From the mid-nineteenth century, outside forces transformed the once isolated eastern Congo. Zanzibari traders established a commercial empire there in the 1870s. The new Congo Free State of King Leopold II of Belgium then absorbed the region by legal annexation in 1887, initially making the Zanzibari leader Tippu Tip its governor, before formalising its control through military conquest in 1892–94. In the first third of the twentieth century the territory formed the Congo's populous and productive Province Orientale.
Besides their political and economic impacts, each of these regimes substantially affected labour relations. The Zanzibari rulers markedly increased enslavement for labour purposes. Although the European regimes were pledged to ending slavery, their efforts to command the resources of the region employed forced labour on a large scale. To understand the dynamics of slavery in the eastern Congo one needs to respect the complexity and fluidity of these circumstances and of the perspectives of the participants. As researchers have stressed, slavery in Africa was a range of subordinate institutions, whose particular traits changed with historical conditions. Moreover, the line between free and unfree labour was also shifting in Western minds during the course of the nineteenth and twentieth centuries.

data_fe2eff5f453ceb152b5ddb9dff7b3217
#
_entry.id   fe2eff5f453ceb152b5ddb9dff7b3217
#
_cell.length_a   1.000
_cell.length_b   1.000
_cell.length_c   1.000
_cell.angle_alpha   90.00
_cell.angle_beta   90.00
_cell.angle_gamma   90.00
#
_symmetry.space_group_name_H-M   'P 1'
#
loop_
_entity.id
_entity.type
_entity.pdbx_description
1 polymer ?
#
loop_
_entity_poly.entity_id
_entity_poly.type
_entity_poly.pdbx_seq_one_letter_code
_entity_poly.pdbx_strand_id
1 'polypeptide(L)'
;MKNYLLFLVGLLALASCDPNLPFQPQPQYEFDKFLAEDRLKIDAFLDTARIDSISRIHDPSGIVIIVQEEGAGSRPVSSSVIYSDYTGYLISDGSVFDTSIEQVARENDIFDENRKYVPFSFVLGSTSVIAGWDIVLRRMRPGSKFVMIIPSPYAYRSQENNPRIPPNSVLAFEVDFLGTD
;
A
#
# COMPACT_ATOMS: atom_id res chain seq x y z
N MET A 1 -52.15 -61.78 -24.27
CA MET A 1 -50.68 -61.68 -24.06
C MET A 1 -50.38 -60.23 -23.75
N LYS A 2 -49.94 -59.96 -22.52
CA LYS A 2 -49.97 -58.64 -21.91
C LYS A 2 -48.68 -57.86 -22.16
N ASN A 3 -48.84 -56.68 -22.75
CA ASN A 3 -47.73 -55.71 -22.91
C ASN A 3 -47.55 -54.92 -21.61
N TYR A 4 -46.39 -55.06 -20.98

Gender and social status largely defined the division of labour that existed in eastern Congo on the eve of colonisation. The fundamental separation of tasks into men's and women's work was strictly adhered to, at least among free persons. A large share of the ordinary work of farming fell upon women, as did a considerable share of the carrying tasks, from babies to bananas. Crafts, such as the making of cloth, pottery and baskets, also generally came under the heading of women's work. Men hunted, fished, herded cattle, cleared land for farming, smelted and smithed, and went to war.
Social status varied much more than gender roles in the region. The region's isolation, low population densities, and limited economic development inhibited the formation of a slave population in most areas, although degrees of servitude may have existed among some riverain populations such as the Wagenia, a fisherfolk on the upper Congo, and among the Yalusuna agriculturalists west of Kisangani.